Exposure of rats to 60% O2 from birth leads to thickening of the medial vascular smooth muscle layer and right ventricular hypertrophy by day 14 of life (20). We have previously reported that the development of these vascular changes was accompanied by greatly increased expression of ET-1 in the lung (16, 18). Treatment with a combined ET receptor antagonist (SB-217242) prevented right ventricular hypertrophy and medial wall thickening (17), confirming a critical role for ET receptors in this model of pulmonary hypertension. In other work, we have also reported a 60% O2-induced upregulation of PDGF-BB on pulmonary vessels of the newborn rat lung (8), a growth factor with a putative role in pulmonary vascular remodeling (3).
In this study, we have shown that 60% O2-induced vascular remodeling was accompanied by increased SMC proliferation in the medial walls of small (≤120-μm external diameter) pulmonary resistance arteries, consistent with previous reports on hypoxia-induced models of pulmonary hypertension (4, 22). As shown by immunohistochemistry and Western blot analyses, these changes in vascular smooth muscle proliferation and mass were accompanied by upregulation of the PDGF-αR and PDGF-βR, which are putative receptors mediating SMC growth. We hypothesized that PDGF receptor upregulation may have been causally related to increased ET-1 abundance. We tested this hypothesis by examining PDGF receptor expression in the lungs of SB-217242-treated animals and found that 60% O2-induced upregulation of the PDGF-βR, but not the PDGF-αR, on vascular smooth muscle, was prevented by this intervention.
We examined in vitro proliferative responses of PASMC cultured from infant rats and found that PDGF-BB, but not PDGF-AA, induced SMC DNA synthesis and hyperplasia, suggesting that these effects occurred through stimulation of the PDGF-βR. An important in vitro role for the PDGF-βR was confirmed by treating PASMC with a recombinant truncated soluble PDGF-βR, which inhibits ligand binding to the native receptor by acting as a decoy. Using this approach, we confirmed the specificity of the soluble PDGF-βR for PDGF ligands by inhibiting PDGF-BB-induced, but not serum-induced, PASMC proliferation. Soluble receptors have been widely used in the past to tease out the role of growth factors and their receptors in biological processes such as organogenesis during fetal development (9) and tumor growth (21). We have previously demonstrated that the Fc portion of this chimeric protein has no independent effect on lung cell DNA synthesis in vivo by using the chimeric soluble receptor for nerve growth factor (NGF-R/Fc), a growth factor receptor that has no apparent effect on lung growth, as a negative control (32). A pharmacological soluble receptor approach to specifically analyze the role of the PDGF-βR in vivo has been previously applied by us for studies of alveologenesis (8, 32) and by others for studies of liver injury (6). In this study, we have again been able to make use of this approach to define a role for ligands binding to the PDGF-βR in 60% O2-mediated vascular SMC proliferation in newborn rats.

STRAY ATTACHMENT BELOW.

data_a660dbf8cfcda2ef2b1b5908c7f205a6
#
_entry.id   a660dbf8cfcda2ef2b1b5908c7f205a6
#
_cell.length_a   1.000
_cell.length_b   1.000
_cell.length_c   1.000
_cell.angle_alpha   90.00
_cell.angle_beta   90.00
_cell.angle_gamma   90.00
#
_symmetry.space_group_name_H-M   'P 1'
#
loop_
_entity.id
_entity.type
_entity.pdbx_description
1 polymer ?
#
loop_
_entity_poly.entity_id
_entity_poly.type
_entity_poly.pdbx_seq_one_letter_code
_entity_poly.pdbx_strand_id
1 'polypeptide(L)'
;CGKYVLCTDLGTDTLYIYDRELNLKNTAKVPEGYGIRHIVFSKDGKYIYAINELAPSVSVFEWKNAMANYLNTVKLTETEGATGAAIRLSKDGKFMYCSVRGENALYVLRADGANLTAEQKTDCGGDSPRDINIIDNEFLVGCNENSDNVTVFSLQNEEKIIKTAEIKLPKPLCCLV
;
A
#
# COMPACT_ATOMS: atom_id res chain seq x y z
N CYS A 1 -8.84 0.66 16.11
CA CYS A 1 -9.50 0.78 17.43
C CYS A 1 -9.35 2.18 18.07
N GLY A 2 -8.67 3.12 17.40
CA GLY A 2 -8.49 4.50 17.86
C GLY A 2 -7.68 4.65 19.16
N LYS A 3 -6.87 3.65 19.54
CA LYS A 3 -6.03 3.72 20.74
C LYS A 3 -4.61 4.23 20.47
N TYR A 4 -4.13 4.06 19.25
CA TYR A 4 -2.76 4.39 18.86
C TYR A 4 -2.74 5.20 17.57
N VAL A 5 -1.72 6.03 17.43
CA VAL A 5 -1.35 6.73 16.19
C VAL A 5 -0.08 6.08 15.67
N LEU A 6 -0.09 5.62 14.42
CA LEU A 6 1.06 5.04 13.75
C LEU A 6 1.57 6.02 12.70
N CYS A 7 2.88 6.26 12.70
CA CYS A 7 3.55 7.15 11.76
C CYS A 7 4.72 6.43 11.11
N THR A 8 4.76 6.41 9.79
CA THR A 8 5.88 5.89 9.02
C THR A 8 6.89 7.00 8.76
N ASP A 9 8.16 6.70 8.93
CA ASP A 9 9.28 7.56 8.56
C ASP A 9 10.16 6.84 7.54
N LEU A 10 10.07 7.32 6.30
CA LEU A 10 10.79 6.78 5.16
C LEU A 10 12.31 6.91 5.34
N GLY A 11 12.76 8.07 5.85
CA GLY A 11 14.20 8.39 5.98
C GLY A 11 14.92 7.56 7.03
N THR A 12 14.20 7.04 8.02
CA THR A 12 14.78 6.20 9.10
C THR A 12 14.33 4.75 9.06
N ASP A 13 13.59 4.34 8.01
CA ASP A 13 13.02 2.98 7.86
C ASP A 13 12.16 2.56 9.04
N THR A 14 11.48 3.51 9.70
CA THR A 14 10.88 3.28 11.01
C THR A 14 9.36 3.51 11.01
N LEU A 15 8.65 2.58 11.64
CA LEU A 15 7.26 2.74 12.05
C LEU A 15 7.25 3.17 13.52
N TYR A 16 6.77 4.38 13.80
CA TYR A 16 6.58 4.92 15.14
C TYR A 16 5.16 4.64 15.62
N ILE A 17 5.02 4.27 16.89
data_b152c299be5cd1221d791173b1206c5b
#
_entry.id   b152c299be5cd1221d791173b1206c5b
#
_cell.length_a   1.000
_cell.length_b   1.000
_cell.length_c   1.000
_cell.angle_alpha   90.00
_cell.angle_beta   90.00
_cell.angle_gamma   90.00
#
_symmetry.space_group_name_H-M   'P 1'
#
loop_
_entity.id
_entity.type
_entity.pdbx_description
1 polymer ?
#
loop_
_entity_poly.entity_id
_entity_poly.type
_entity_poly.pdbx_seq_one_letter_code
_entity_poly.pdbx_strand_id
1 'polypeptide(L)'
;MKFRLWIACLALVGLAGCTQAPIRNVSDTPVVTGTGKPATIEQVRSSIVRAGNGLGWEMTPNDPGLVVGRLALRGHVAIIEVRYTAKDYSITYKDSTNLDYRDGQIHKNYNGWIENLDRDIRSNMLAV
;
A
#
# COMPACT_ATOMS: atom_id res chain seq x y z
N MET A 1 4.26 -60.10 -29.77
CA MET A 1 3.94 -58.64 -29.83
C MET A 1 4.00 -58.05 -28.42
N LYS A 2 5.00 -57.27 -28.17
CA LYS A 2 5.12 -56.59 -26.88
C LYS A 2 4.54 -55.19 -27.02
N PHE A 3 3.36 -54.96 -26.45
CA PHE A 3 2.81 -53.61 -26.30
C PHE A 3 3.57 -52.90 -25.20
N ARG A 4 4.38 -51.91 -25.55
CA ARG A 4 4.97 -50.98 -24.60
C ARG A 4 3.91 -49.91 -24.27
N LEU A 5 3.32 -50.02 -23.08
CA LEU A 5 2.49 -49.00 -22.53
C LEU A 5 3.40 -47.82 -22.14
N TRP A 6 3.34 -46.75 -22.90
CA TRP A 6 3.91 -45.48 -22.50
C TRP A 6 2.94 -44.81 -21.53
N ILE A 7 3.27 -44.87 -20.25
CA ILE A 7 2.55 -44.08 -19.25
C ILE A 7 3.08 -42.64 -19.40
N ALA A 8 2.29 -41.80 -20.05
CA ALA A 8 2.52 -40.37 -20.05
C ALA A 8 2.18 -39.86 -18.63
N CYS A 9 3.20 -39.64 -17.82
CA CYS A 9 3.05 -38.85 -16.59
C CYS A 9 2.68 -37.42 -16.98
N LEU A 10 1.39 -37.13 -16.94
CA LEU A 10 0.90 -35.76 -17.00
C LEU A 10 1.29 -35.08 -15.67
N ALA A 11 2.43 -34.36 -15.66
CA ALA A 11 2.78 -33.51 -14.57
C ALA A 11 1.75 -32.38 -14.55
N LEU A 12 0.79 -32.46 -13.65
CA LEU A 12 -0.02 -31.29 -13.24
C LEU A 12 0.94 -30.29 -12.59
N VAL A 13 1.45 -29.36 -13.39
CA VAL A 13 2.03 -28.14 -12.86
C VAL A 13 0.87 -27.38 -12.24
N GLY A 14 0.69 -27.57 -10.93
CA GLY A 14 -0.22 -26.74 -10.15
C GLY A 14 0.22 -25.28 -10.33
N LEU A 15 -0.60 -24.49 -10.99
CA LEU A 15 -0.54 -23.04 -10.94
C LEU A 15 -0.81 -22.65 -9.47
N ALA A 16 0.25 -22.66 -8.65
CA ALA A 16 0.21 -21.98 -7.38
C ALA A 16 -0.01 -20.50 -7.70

Together, our findings in this study are consistent with a role for PDGF-BB as a vascular smooth muscle growth factor, through an autocrine and/or paracrine action on the upregulated SMC PDGF-βR. Activation of the PDGF-βR by PDGF-AA in vivo could not be excluded on the basis of the current findings. However, recent direct evidence from the ovine fetus confirming the importance of dimers containing the PDGF-B chain (3) in the pathogenesis of ductal ligation-induced pulmonary hypertension, further supports our conclusions on the likely role of PDGF-BB. The mechanisms of ET-1-induced SMC PDGF-βR upregulation, which appears to be necessary for abnormal SMC proliferation in O2-exposed animals, remain unknown. Several possible explanations are that it represents a direct effect of ET-1 on PDGF-βR gene expression or a mechanically mediated effect through sustained ET-1-induced vasoconstriction, leading to enhanced strain on SMC and subsequent upregulation and activation of the PDGF-βR (31).
A limitation of our study is that we did not examine other potential mechanisms by which PDGF receptors may contribute to vascular remodeling, such as through the induction of SMC hypertrophy (15), through an antiapoptotic effect (33), or through increased synthesis of extracellular matrix proteins (5), which are all believed to play important roles in vascular remodeling (19). Moreover, our findings in the present study do not rule out the possibility of upregulation of the PDGF-αR, perhaps through a direct oxidant-induced mechanism, also playing a role in vivo. An important additive or synergistic role for other growth factor receptors that are expressed on vascular smooth muscle, such as the insulin-like growth factor type I receptor and one or more of the fibroblast growth factor receptors (1, 2, 23), is also possible.
In conclusion, the observations reported herein strengthen the argument for a major role of the PDGF-βR and its ligands, particularly PDGF-BB, in the pathogenesis of vascular SMC proliferation in newborn pulmonary hypertension. These data provide a further rationale for the development and examination of interventions targeting the PDGF-βR to either prevent or treat pulmonary vascular remodeling. For the newborn, such an intervention should ideally target vascular SMC and not other cell types, since global inhibition of PDGF-βR function in the developing lung, as we have already shown (8), will have an adverse impact on normal postnatal lung growth.
This work was supported by group grants from the Canadian Institutes of Health Research (CIHR; M. Post and A. K. Tanswell), a seed grant from the Sunnybrook & Women's Research Institute (R. P. Jankov), and an infrastructure grant from the Canada Foundation for Innovation New Opportunities Fund (R. P. Jankov). R. P. Jankov is a CIHR Strategic Training Fellow in the Canadian Child Health Clinician Scientist Program. M. Post holds a Tier 1 Canada Research Chair from the CIHR. A. K. Tanswell holds the Hospital for Sick Children Women's Auxiliary Chair in Neonatal Medicine. S. Yi was supported by a studentship through the Ontario Student Opportunity Trust Fund and the Hospital for Sick Children Foundation Student Scholarship Program.